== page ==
Is your own home a bit ho-hum? You is perhaps listening to the alarm to maneuver to an out-of-the-ordinary place with extra space. Have you ever thought-about residing in a firehouse?
You wouldn’t be the primary to park a automotive, RV or boat in a storage constructed for a firetruck.
A 76-year-old, Southeast Portland hearth station retrofitted right into a live-work unit was put up on the market at $750,000 on Thursday, Jan. 13. A flood of individuals toured it over the weekend and by Monday, Jan. 17, a suggestion was accepted.
The construction at 5125 S.E. Ogden St. has a classic signal on its pitched metallic roof that reads “Hearth District No. 1.″ Three roll-up doorways, separated by crimson brick, open to a double-height storage with skylights.
Stroll via swinging doorways, painted with flames like a post-WWII scorching rod, and enter the residing house, which features a nice room, kitchen with granite counters and a mudroom with unique wooden lockers.
Then take the steps to the first suite on the second ground. The hearth pole is lengthy gone, however fire-resistant concrete partitions and flooring are in place.
The three,170-square-foot dwelling would work properly for somebody who “lives life outdoors the conventional field,” stated itemizing agent Kama Dersham with Mathew Wray of Keller Williams Realty Portland Central.
She talked about a collector, aerial artist, woodworker or welder.
One proprietor was a sculptor who fired clay and stored her kilns within the sunlit former hearth station.
Dersham additionally envisions a photographer, chef or musician relocating to the Brentwood-Darlington neighborhood to get pleasure from “nice eating and purchasing.”
The setting may be a yoga studio, meditation house or a house base for a small enterprise, she added.
Dersham stated her itemizing was additionally of curiosity to eco-conscious dwelling consumers. The present house owners put in vitality environment friendly solar energy, warmth and cooling pumps, and a tankless water heater.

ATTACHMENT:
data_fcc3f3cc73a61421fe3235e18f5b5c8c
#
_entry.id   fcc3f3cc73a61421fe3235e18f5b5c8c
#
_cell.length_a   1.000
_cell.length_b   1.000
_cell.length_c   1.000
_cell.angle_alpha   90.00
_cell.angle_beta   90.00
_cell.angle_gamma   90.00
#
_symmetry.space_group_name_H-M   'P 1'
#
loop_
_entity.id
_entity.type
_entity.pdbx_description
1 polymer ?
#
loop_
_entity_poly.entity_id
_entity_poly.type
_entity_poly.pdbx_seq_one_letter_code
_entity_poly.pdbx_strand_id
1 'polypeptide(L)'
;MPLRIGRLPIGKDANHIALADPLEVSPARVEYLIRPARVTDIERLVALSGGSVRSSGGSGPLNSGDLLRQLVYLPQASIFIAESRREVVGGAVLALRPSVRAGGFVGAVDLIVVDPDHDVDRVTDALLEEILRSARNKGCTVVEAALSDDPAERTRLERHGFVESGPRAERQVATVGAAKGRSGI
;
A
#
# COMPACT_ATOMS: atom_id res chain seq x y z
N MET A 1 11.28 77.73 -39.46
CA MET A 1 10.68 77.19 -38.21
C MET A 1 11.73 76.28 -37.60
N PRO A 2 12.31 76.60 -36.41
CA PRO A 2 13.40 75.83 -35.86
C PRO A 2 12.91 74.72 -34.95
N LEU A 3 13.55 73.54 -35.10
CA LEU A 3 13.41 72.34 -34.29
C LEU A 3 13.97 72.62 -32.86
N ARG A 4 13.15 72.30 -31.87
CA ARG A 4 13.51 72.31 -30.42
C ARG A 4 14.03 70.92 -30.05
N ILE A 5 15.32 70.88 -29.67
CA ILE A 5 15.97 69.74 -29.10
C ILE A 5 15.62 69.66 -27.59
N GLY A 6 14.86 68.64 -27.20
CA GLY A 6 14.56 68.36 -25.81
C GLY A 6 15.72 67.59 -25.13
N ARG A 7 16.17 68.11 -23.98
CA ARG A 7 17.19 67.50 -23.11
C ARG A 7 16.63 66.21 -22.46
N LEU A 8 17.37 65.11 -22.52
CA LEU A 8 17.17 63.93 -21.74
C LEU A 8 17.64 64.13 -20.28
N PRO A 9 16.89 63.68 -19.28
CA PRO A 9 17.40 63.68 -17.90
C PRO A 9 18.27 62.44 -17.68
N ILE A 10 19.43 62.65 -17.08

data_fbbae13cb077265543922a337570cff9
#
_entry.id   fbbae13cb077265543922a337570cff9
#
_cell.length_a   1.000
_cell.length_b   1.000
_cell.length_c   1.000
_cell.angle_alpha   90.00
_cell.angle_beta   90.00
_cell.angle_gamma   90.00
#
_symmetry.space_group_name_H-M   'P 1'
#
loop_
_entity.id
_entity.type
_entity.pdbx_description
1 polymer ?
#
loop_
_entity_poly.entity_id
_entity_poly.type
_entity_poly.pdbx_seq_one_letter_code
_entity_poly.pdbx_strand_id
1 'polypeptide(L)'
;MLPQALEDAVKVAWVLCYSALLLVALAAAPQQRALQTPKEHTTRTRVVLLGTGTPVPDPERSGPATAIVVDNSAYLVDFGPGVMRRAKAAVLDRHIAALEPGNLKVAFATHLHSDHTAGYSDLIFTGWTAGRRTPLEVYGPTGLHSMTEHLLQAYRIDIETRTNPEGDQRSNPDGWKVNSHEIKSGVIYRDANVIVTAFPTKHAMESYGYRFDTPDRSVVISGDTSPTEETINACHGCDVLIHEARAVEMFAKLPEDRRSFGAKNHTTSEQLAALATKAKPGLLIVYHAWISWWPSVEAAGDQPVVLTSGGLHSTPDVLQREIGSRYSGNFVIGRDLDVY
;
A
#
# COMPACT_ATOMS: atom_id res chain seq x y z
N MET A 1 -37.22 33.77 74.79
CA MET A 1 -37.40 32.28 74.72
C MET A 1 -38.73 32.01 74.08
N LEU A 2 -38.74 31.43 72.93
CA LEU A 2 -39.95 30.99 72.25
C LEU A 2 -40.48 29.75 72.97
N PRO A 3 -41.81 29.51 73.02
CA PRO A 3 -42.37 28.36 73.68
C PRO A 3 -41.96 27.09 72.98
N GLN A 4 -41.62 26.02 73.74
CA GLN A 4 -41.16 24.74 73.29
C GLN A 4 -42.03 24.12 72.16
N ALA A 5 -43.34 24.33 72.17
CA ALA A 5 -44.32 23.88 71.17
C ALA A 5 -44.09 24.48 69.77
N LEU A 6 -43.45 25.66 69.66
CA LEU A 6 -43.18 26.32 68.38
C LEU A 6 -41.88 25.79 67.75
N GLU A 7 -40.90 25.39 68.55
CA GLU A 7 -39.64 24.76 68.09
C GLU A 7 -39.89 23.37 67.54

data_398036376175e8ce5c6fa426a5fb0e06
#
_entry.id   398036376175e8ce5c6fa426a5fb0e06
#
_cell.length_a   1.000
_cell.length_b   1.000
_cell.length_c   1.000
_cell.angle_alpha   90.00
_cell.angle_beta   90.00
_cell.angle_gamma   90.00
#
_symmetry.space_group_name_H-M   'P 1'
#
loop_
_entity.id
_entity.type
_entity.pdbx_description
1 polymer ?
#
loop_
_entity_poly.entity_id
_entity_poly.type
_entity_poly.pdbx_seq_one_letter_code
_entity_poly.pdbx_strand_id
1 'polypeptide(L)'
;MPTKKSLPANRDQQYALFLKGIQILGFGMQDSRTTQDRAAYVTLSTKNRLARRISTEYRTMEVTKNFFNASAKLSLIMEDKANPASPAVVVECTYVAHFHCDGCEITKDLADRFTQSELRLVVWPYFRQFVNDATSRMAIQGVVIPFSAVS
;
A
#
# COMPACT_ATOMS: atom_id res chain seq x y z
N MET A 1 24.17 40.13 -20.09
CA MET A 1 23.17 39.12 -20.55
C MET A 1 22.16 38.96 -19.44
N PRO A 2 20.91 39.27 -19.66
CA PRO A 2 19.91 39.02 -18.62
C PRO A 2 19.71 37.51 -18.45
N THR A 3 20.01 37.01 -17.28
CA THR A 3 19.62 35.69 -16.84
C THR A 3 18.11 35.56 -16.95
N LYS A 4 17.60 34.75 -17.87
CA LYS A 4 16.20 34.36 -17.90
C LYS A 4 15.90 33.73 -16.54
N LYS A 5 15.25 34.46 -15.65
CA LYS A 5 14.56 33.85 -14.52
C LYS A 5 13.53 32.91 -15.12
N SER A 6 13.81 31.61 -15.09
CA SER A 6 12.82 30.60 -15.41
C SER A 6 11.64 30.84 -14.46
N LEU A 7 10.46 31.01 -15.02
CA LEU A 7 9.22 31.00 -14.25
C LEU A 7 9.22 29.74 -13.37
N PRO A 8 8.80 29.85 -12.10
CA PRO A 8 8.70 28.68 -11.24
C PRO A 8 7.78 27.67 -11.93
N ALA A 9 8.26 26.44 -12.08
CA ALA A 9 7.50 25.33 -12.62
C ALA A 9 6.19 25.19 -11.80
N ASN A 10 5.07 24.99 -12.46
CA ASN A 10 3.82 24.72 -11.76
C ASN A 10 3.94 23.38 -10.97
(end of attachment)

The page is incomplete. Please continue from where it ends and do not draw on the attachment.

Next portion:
The construction spans the width of the 4,791-square-foot lot. There aren’t any aspect yards, however there are bushes within the entrance and a backyard within the again with a fireplace pit.
After the hearth station was decommissioned and the firefighters moved out, the 1946 constructing was utilized by a limousine service firm and as a shower salts manufacturing facility and flea market. It was transformed into authorized residing quarters about 20 years in the past.
A lot of Portland’s previous hearth homes have been repurposed:
- The 1912 Fire Station No. 17 in Northwest Portland’s Historic Alphabet District was the primary “storefront” kind designed by Battalion Chief Lee Grey Holden. It sheltered 5 horses in stalls behind the engine room with a horse-drawn ladder truck and steam pumper on the bottom ground and a couple of half dozen firefighters upstairs. Immediately, it’s a house. The bunk room with a fire is now a eating room and extra formal sitting space. The house for showers and lockers is now a kitchen with customized cupboards and a Sub-Zero fridge with an ice-box encompass. Read more
- Portland Hearth and Rescue Bureau nonetheless makes use of the station, in-built 1928, at 5707 S.E. 92nd Ave. The surviving 1925 firehouse, constructed at 1920 S.W. Spring St., changed the unique station.
- The 1913 Kenton Firehouse, at 8105 N. Brandon Ave., is owned by town and is an occasion middle with the nonprofit North Portland Tool Library working within the basement.
- The 1913 hearth station at 1425 N.W. Glisan St. housed Touché Restaurant and Bar from 1995 to 2017.
- Hearth Station No. 23, at 1917 S.E. 7th Ave., grew to become Oregon’s first medical marijuana dispensary.
— Janet Eastman | 503-294-4072